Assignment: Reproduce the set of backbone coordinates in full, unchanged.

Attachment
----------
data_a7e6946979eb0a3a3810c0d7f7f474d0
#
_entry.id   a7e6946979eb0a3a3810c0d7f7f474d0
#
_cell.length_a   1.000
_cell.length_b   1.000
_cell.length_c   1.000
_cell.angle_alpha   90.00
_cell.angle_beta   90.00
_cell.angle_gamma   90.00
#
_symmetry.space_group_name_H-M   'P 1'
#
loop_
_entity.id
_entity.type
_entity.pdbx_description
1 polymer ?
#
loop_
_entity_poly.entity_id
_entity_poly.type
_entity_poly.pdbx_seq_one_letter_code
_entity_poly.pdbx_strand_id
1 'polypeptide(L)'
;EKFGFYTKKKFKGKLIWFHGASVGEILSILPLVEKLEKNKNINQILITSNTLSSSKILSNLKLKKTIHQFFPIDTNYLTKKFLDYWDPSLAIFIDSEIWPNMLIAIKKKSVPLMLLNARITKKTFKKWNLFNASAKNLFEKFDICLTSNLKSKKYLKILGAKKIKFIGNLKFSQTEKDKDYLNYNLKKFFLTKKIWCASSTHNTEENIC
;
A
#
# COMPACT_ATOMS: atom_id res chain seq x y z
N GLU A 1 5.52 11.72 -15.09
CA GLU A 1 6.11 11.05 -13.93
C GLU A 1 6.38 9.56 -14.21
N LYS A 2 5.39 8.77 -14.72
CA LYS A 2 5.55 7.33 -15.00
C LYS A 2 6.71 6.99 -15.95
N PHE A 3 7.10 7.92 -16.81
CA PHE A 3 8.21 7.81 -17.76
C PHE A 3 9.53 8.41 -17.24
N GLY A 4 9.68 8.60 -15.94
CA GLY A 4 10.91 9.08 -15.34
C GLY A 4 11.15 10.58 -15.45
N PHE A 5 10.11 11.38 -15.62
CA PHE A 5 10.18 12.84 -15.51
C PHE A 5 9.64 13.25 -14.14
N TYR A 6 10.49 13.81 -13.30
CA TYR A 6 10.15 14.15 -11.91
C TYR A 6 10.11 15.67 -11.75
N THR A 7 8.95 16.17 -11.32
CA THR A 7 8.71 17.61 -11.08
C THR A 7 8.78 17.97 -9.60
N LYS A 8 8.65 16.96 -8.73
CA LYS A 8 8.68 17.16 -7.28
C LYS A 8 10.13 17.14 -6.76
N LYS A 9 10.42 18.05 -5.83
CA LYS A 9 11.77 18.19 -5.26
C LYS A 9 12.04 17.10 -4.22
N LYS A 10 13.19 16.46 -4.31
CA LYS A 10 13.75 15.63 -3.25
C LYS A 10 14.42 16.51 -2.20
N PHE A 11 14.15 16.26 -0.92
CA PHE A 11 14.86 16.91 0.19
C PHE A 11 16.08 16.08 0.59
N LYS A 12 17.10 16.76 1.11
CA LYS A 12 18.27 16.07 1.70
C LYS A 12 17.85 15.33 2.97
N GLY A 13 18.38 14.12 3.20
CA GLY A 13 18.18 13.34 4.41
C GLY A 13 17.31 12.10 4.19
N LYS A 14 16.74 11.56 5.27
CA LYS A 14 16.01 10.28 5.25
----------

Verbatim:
data_a7e6946979eb0a3a3810c0d7f7f474d0
#
_entry.id   a7e6946979eb0a3a3810c0d7f7f474d0
#
_cell.length_a   1.000
_cell.length_b   1.000
_cell.length_c   1.000
_cell.angle_alpha   90.00
_cell.angle_beta   90.00
_cell.angle_gamma   90.00
#
_symmetry.space_group_name_H-M   'P 1'
#
loop_
_entity.id
_entity.type
_entity.pdbx_description
1 polymer ?
#
loop_
_entity_poly.entity_id
_entity_poly.type
_entity_poly.pdbx_seq_one_letter_code
_entity_poly.pdbx_strand_id
1 'polypeptide(L)'
;EKFGFYTKKKFKGKLIWFHGASVGEILSILPLVEKLEKNKNINQILITSNTLSSSKILSNLKLKKTIHQFFPIDTNYLTKKFLDYWDPSLAIFIDSEIWPNMLIAIKKKSVPLMLLNARITKKTFKKWNLFNASAKNLFEKFDICLTSNLKSKKYLKILGAKKIKFIGNLKFSQTEKDKDYLNYNLKKFFLTKKIWCASSTHNTEENIC
;
A
#
# COMPACT_ATOMS: atom_id res chain seq x y z
N GLU A 1 5.52 11.72 -15.09
CA GLU A 1 6.11 11.05 -13.93
C GLU A 1 6.38 9.56 -14.21
N LYS A 2 5.39 8.77 -14.72
CA LYS A 2 5.55 7.33 -15.00
C LYS A 2 6.71 6.99 -15.95
N PHE A 3 7.10 7.92 -16.81
CA PHE A 3 8.21 7.81 -17.76
C PHE A 3 9.53 8.41 -17.24
N GLY A 4 9.68 8.60 -15.94
CA GLY A 4 10.91 9.08 -15.34
C GLY A 4 11.15 10.58 -15.45
N PHE A 5 10.11 11.38 -15.62
CA PHE A 5 10.18 12.84 -15.51
C PHE A 5 9.64 13.25 -14.14
N TYR A 6 10.49 13.81 -13.30
CA TYR A 6 10.15 14.15 -11.91
C TYR A 6 10.11 15.67 -11.75
N THR A 7 8.95 16.17 -11.32
CA THR A 7 8.71 17.61 -11.08
C THR A 7 8.78 17.97 -9.60
N LYS A 8 8.65 16.96 -8.73
CA LYS A 8 8.68 17.16 -7.28
C LYS A 8 10.13 17.14 -6.76
N LYS A 9 10.42 18.05 -5.83
CA LYS A 9 11.77 18.19 -5.26
C LYS A 9 12.04 17.10 -4.22
N LYS A 10 13.19 16.46 -4.31
CA LYS A 10 13.75 15.63 -3.25
C LYS A 10 14.42 16.51 -2.20
N PHE A 11 14.15 16.26 -0.92
CA PHE A 11 14.86 16.91 0.19
C PHE A 11 16.08 16.08 0.59
N LYS A 12 17.10 16.76 1.11
CA LYS A 12 18.27 16.07 1.70
C LYS A 12 17.85 15.33 2.97
N GLY A 13 18.38 14.12 3.20
CA GLY A 13 18.18 13.34 4.41
C GLY A 13 17.31 12.10 4.19
N LYS A 14 16.74 11.56 5.27
CA LYS A 14 16.01 10.28 5.25